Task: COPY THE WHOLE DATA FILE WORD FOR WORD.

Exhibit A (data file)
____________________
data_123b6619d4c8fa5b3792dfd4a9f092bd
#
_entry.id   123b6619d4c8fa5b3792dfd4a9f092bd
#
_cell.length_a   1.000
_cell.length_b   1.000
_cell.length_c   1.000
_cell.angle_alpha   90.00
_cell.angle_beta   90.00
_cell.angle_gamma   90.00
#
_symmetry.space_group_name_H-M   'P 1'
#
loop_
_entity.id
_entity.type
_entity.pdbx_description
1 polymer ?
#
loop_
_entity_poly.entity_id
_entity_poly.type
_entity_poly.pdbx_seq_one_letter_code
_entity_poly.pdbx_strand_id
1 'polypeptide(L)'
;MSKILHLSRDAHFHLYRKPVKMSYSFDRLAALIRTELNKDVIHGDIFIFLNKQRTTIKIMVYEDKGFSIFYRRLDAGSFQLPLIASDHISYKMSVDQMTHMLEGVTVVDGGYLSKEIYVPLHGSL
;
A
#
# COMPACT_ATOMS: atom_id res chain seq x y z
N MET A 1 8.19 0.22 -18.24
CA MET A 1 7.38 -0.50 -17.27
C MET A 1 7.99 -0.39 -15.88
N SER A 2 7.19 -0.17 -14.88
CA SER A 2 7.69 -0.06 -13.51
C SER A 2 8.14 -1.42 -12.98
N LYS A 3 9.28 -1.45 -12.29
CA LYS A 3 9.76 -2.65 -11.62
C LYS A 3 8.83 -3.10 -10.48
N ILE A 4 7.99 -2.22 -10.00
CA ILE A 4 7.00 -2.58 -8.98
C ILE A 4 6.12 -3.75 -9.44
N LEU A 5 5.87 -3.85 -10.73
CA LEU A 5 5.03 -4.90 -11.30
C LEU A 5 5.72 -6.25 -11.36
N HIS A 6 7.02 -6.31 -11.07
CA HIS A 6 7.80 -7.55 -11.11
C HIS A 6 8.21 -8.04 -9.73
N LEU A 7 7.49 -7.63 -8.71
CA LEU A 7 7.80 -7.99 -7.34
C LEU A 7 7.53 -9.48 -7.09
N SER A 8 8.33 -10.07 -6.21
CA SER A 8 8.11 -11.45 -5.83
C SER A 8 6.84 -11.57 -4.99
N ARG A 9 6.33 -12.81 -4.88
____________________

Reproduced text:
data_123b6619d4c8fa5b3792dfd4a9f092bd
#
_entry.id   123b6619d4c8fa5b3792dfd4a9f092bd
#
_cell.length_a   1.000
_cell.length_b   1.000
_cell.length_c   1.000
_cell.angle_alpha   90.00
_cell.angle_beta   90.00
_cell.angle_gamma   90.00
#
_symmetry.space_group_name_H-M   'P 1'
#
loop_
_entity.id
_entity.type
_entity.pdbx_description
1 polymer ?
#
loop_
_entity_poly.entity_id
_entity_poly.type
_entity_poly.pdbx_seq_one_letter_code
_entity_poly.pdbx_strand_id
1 'polypeptide(L)'
;MSKILHLSRDAHFHLYRKPVKMSYSFDRLAALIRTELNKDVIHGDIFIFLNKQRTTIKIMVYEDKGFSIFYRRLDAGSFQLPLIASDHISYKMSVDQMTHMLEGVTVVDGGYLSKEIYVPLHGSL
;
A
#
# COMPACT_ATOMS: atom_id res chain seq x y z
N MET A 1 8.19 0.22 -18.24
CA MET A 1 7.38 -0.50 -17.27
C MET A 1 7.99 -0.39 -15.88
N SER A 2 7.19 -0.17 -14.88
CA SER A 2 7.69 -0.06 -13.51
C SER A 2 8.14 -1.42 -12.98
N LYS A 3 9.28 -1.45 -12.29
CA LYS A 3 9.76 -2.65 -11.62
C LYS A 3 8.83 -3.10 -10.48
N ILE A 4 7.99 -2.22 -10.00
CA ILE A 4 7.00 -2.58 -8.98
C ILE A 4 6.12 -3.75 -9.44
N LEU A 5 5.87 -3.85 -10.73
CA LEU A 5 5.03 -4.90 -11.30
C LEU A 5 5.72 -6.25 -11.36
N HIS A 6 7.02 -6.31 -11.07
CA HIS A 6 7.80 -7.55 -11.11
C HIS A 6 8.21 -8.04 -9.73
N LEU A 7 7.49 -7.63 -8.71
CA LEU A 7 7.80 -7.99 -7.34
C LEU A 7 7.53 -9.48 -7.09
N SER A 8 8.33 -10.07 -6.21
CA SER A 8 8.11 -11.45 -5.83
C SER A 8 6.84 -11.57 -4.99
N ARG A 9 6.33 -12.81 -4.88